Overall I was pleased with the device and its intended use. Ruggedisation is something that will become more popular in the mainstream as devices like Ultra-Mobile PC and Tablet PC become more mobile, i.e. full day usage. Because end-users will look at taking UMPC on extreme sports outings, and even as a travel mate, ruggedisation is going to become a key factor. Given that TabletKiosk launched its first entry into the Tough Tablet market via the ToughTab 7” UMPC this week at CES 2007 it’s not hard to see that I am right. Many corporate and enterprise folks favour ruggedisation as a form of future proofing their dollars and one can only expect that mum-and-dad consumers will do the same in the not too distant future.

I hope you’ve enjoyed this deep dive into Panasonic’s Toughbook CF-18. If there’s any questions you have or anything in particular you want to see this year on the UberTablet Blog just let me know…it’s your resource!


Anonymous said...

Hugo! Big fan from Texas here! Welcome back from the holidays...hope yours were outstanding. Enjoyed your review of the Panasonic. Incidentally, I got to spend a few minutes with one of these when Brinks Security was installing a home security system in my house. I was thoroughly impressed with all of the rugged aspects of the device. But, the keyboard absolutely sucked. I couldn't believe how bad it was, especially in light of the fact that everything else about the machine was so impressive. And, it wasn't light...that's for sure. Although, I know they're much lighter than they used to be. Anyway, I've got a P1610 on the way, and you're implicated on that one...take care!

-- Dave Gray (Austin, TX)

Hugo Ortega said...

Hey Big Dave,

Thanks for your support and enthusiasm. The holidays were awesome. Obviously its summer here so I've been enjoying the pool and my new little daughter!

I hear you on the Keyboard, a real shitty experience. Given the price tag these devices carry I think Panasonic has done a great job of the ruggedisation but they thoroughly missed the point about the usability. Even the pen features, and touch for that matter, were lame. I think it's so cool that you got to play with one the way you did. Enough from me for now...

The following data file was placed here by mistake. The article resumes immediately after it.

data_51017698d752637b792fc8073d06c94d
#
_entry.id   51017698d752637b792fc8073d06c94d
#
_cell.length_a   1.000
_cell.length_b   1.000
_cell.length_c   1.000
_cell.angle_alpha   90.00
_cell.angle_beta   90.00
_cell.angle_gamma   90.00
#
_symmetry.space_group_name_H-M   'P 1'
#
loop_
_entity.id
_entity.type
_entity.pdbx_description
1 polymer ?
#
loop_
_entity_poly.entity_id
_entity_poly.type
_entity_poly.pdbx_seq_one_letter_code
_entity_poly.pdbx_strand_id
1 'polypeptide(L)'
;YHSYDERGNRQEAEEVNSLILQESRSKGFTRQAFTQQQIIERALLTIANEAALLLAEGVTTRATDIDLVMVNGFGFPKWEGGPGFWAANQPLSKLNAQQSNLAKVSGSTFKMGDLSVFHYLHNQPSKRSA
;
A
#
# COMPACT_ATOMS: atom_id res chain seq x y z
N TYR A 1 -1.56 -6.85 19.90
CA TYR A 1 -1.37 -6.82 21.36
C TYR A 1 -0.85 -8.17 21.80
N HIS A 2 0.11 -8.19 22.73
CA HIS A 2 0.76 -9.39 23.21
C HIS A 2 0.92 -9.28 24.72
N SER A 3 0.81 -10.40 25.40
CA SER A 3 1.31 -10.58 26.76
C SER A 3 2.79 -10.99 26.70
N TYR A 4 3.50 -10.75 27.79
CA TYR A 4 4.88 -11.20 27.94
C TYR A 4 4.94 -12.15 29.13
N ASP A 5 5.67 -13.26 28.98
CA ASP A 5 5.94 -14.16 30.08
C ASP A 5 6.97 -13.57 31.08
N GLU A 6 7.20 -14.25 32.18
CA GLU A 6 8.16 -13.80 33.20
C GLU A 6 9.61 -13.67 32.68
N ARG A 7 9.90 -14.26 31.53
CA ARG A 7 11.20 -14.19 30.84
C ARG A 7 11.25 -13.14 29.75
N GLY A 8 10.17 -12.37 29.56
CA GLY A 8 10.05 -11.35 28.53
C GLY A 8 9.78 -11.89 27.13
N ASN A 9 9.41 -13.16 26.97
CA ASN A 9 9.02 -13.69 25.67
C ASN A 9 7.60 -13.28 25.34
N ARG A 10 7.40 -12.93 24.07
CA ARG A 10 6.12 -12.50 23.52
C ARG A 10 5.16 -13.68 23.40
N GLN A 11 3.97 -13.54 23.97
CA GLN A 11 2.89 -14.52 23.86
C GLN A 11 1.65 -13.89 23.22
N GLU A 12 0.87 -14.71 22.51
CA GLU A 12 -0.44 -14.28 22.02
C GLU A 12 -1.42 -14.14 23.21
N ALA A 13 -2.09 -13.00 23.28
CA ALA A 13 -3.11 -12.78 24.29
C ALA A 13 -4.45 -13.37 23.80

Cheers mate, I got lots of great stuff planned this year so stick around!

Between you and I, and a couple of thousand readers...I think Fujitsu owes me a lot of commission! :-)

Robyn Tippins said...

Sounds like it would be fairly heavy? I'd like to see a rugged tablet (or UMPC) that is light enough to travel. And, I agree, Fujitsu does owe you some money... ;)

Hugo Ortega said...

Hi Robyn,

If you're talking about the Toughbook I agree it is heavy. It was actually over 4 pounds I think in US terms (just under 3Kg). The new TabletKiosk ToughTab looks quite nice in that it comes in at under 1kg.

I strongly believe there will be a call for semi-ruggedized devices on a grander scle as the years clock over. I for one am not gentle on my gear so having netter quality, or even rugged versions of devices will get my vote every time.

In regards to Fujitsu I think I better be a little cleverer (LOL) next time they call!

Elwyn Jenkins said...

Best toughbook review around. I will definitely recommend that my readers come and pay you a visit.

Anonymous said...

Hi i'm q07sa, from Spain. I've been using this tablet PC, wich incorporates FOrd ETIS software, and I think it's a fantastic and useful PC. Also, tocuhpad and touchscreen makes easier. But the keyboard is a little bit (doesn't matter :p)

Hugo Ortega said...

Hola Anonymous!

thank you for the comment! I am glad you like the machine! I think it is a great one too...albeit the keyboard is...


Take care and stay in touch! Un abrazo!